Many of you know that I would go to the ends of the earth for my kids. If you’ve been following Call Him Hunter, you also know that my youngest is transgender. What you don’t know is that Hunter is not my first son.
Twenty-three years ago (and a few months), in April of 1994, I gave birth to my first child. The birth was unexpected. I was only 29 weeks along and had only been to one childbirth class. It took a long time to get pregnant and we felt it was nothing short of a miracle when I finally conceived. So, when I woke up in the middle of the night cramping and bleeding, I knew something was very wrong.
We raced to the hospital in the dark of night, me shivering, my husband speeding on the empty road. Of course, we had called the doctor, who called the hospital. They were waiting for us.
For some reason, it took several hours to determine what was happening to me. When my doctor arrived, he grabbed one end of the bed and said, “we’re having a baby.” To say I was frightened would be an understatement. This baby was not ready for life outside the womb. And we were not ready for a baby – yet.
Our preemie weighed in at 1 lb, 8 oz – not much bigger than a loaf of bread. He was on life support and it would be days before I could hold him. This was the beginning of our journey; the beginning of learning what it meant to fight for my child. I didn’t know how fierce I could be or how much strength I had. The next seven months tested me more than anything before. Perhaps some other time I will share the details. The heart wrenching story of fighting to bring my son home; the battle to believe he would be ok; the anger and questioning – “why me.”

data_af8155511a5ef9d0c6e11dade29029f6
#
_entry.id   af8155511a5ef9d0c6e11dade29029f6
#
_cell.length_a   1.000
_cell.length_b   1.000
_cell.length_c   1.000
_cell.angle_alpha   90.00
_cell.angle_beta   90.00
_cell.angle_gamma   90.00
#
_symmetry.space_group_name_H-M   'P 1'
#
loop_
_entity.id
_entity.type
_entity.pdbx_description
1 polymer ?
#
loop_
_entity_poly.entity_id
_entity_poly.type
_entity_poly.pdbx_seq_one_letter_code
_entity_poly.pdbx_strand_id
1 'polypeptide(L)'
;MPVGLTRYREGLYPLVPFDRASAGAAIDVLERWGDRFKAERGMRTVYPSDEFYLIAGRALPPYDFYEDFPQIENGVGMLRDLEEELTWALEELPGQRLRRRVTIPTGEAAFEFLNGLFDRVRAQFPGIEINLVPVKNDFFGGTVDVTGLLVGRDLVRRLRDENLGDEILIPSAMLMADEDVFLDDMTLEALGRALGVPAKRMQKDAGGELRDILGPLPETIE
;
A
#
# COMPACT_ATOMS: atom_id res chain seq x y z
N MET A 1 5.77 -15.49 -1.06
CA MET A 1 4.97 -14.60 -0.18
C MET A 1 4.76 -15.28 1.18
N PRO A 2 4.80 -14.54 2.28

For now, what I will tell you is that my beautiful, most wanted, endlessly loved, first son, was a fighter. His little body with underdeveloped lungs and the less than perfect technology were not a match for what he needed to sustain life.
Twenty-three years ago today, we said good-bye to our first born, our first son, our baby boy. Twenty-three years ago I didn’t know if I would ever have another child, let alone the opportunity to parent a son.
For me, now, there is some interesting irony that our youngest, assigned female at birth (AFAB), would come out as a transgender male…that I would once again, be a parent to a son. I know there are many out there who mourn the loss of the child whom you knew pre-transition. I never felt that way. I didn’t or couldn’t equate my son’s transition from female to male (FtM) as the loss of a child. I knew that loss; nothing compares.
When I first heard the words, “I’d rather have a live son than a dead daughter,” I grabbed onto them and held them close. I knew the statistics were grim. Many trans youth were attempting suicide. If I had anything to do with it, my child would be supported, accepted and loved; I was going to do my part to ensure his safety and place in the world.
To all those parents who are experiencing a sense of loss once your child comes out, I hope you can find it in your heart to pass through those emotions swiftly and with minimal pain. Embrace this amazing human being you are raising. They are brave and unique and have much to offer the world.
I would love to hear from those of you who successfully moved past the sadness as your child has transitioned. What can you offer to others?
For some resources on regarding having a transgender child, visit standwithtrans.org.